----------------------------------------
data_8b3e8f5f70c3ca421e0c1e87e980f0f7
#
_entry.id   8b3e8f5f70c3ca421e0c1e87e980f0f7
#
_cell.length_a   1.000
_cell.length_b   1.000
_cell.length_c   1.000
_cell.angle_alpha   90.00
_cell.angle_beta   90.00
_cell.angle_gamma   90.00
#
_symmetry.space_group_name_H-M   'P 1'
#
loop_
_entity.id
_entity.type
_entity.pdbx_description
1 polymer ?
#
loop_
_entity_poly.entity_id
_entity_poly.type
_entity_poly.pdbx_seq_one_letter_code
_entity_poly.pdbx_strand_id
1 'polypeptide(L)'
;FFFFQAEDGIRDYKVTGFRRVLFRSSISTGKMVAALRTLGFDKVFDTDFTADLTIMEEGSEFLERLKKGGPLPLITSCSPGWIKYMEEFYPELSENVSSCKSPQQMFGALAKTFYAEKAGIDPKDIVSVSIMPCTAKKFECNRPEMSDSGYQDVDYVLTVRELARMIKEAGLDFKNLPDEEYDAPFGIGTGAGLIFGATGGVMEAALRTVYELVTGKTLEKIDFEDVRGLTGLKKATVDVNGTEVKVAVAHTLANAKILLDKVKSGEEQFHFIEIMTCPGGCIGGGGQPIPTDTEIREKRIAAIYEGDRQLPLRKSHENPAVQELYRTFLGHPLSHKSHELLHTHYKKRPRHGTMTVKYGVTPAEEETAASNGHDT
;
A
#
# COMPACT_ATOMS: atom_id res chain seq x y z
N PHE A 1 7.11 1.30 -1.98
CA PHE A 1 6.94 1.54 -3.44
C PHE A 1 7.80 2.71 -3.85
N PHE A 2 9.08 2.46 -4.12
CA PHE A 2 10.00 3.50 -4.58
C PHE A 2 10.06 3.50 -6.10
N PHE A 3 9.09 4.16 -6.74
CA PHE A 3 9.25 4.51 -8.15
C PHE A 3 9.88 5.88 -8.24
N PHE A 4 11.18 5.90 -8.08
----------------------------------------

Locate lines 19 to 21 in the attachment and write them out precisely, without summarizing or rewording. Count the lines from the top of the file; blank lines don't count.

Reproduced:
#
loop_
_entity_poly.entity_id